“Deserving Young Women” of yesterday and today


A little bit of history for Throwback Thursday!  The Coalition for the Homeless Women’s Residential and Counseling Center (WRCC), located on Hillcrest Street at Magnolia Ave., traces back to 1921.  That’s when a group of local church women known as the United Missionary Societies started and supported the Young Women’s Community Club on Pine Street as “a recreation center and rest room” for young working women.

After several moves, the Club became a boarding house and social center for women.  In its heyday, during the 1940s and 1950s, the facility was a center for “deserving young women” who needed a place to stay and an alternative to college or early marriage.

In the 1960s and 70s, the Club helped women with substance abuse and mental health issues. (That was a true sign of the times!) In the 80’s, it was a residence for women from 16 to 37 years old. Yet, all the while, the facility was still owned and managed by women in our community.

The name was changed to Women’s Residential and Counseling Center in 1992, to reflect the fact that the program began accepting women with children.  In 1996, the opportunity was placed before the Coalition to operate the facility; and in 2002, the deed itself was turned over to the Coalition.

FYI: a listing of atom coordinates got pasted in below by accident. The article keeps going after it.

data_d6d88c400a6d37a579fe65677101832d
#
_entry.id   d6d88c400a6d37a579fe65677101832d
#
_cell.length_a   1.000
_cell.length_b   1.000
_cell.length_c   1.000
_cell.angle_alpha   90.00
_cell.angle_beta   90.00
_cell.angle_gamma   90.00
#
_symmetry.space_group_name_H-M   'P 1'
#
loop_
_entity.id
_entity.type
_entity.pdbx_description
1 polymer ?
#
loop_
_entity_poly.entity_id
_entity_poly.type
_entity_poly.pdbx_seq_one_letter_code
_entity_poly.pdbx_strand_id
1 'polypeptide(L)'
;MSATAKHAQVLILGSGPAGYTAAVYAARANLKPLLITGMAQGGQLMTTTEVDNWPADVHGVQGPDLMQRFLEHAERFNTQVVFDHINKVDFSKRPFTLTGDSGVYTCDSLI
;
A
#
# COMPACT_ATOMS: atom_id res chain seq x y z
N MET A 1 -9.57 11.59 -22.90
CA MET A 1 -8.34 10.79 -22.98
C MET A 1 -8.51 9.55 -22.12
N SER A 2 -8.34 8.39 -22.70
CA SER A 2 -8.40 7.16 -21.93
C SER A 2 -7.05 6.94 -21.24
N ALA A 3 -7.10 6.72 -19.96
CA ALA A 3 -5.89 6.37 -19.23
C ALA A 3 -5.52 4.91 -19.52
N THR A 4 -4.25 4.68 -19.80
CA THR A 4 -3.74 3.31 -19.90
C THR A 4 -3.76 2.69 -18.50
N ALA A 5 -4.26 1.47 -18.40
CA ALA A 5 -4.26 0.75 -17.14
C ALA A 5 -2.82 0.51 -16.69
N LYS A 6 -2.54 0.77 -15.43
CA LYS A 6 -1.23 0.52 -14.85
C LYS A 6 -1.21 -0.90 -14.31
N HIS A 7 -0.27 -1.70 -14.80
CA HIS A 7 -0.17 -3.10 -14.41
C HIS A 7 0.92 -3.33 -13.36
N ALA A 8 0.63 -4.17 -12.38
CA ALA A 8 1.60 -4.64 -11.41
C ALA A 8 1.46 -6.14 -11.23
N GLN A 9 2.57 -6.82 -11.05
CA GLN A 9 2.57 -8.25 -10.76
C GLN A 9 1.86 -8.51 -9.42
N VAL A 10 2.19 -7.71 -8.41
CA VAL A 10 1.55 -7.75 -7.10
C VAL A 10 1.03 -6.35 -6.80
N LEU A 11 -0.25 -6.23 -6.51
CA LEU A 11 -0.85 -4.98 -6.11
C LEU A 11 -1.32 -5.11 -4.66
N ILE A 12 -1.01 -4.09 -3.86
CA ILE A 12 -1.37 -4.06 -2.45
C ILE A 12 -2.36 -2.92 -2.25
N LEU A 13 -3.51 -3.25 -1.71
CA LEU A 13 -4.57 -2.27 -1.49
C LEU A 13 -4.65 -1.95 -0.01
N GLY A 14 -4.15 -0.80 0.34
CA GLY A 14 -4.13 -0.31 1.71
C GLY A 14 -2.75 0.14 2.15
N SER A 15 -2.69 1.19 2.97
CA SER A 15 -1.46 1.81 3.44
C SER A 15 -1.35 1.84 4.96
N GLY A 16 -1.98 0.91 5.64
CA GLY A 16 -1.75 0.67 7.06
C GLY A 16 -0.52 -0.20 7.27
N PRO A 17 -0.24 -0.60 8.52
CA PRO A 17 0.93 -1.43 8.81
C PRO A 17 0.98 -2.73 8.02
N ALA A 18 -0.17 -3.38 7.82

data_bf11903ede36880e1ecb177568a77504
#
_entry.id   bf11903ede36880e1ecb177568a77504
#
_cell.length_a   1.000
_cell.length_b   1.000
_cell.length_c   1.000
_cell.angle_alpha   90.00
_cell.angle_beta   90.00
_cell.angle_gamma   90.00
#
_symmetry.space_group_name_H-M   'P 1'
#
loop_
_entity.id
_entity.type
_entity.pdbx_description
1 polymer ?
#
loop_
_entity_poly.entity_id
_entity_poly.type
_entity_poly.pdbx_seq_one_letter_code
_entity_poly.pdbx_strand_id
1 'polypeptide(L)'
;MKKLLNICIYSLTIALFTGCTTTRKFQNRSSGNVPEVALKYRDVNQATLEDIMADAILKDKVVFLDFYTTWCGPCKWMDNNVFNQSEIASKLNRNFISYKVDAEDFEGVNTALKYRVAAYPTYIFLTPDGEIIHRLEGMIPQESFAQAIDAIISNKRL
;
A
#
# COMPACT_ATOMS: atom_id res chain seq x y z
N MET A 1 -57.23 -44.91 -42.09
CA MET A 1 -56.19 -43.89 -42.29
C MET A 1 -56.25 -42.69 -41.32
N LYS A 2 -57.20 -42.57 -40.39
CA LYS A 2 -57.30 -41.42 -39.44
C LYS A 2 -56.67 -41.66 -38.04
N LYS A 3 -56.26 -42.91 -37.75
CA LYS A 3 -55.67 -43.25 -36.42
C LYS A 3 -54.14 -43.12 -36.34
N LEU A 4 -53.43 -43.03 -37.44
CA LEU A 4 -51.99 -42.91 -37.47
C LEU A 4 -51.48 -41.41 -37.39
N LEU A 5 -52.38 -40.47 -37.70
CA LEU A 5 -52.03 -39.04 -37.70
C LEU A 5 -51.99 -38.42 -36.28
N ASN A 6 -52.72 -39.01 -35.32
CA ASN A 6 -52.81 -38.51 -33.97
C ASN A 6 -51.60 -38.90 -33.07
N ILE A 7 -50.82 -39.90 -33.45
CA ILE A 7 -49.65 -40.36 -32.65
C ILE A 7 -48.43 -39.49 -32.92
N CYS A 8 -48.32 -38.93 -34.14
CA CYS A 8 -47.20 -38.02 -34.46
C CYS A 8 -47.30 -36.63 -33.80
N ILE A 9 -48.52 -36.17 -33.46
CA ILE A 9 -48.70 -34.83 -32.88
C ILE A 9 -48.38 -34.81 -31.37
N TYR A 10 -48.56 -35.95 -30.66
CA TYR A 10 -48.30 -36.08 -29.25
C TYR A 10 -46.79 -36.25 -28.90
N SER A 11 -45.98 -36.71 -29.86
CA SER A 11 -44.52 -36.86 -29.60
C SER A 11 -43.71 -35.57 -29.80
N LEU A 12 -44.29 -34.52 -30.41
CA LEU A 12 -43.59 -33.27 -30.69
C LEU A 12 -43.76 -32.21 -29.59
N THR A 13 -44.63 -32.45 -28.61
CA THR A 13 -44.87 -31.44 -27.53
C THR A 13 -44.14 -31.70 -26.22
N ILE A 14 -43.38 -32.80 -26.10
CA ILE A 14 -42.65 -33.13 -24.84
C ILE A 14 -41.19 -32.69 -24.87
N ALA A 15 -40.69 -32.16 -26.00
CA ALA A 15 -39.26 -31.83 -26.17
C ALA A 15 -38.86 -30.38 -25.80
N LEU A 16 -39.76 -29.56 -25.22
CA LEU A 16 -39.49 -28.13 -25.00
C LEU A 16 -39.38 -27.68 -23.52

Today, WRCC still provides a safe place to live for homeless single women and mothers with young children, as our transitional housing program. Incredibly this past year, more than 80 percent of them were victims of crime, predominantly domestic violence, and an average of 30 new crime victims came through the doors each month!

This stark reminder of a major contributor to homelessness, particularly for women and children, makes us very grateful for the Victims of Crime Act (VOCA) funding that enables us to provide support and advocacy to our clients who are victims, as well as the volunteers and donors who help us keep everything going. We thank you!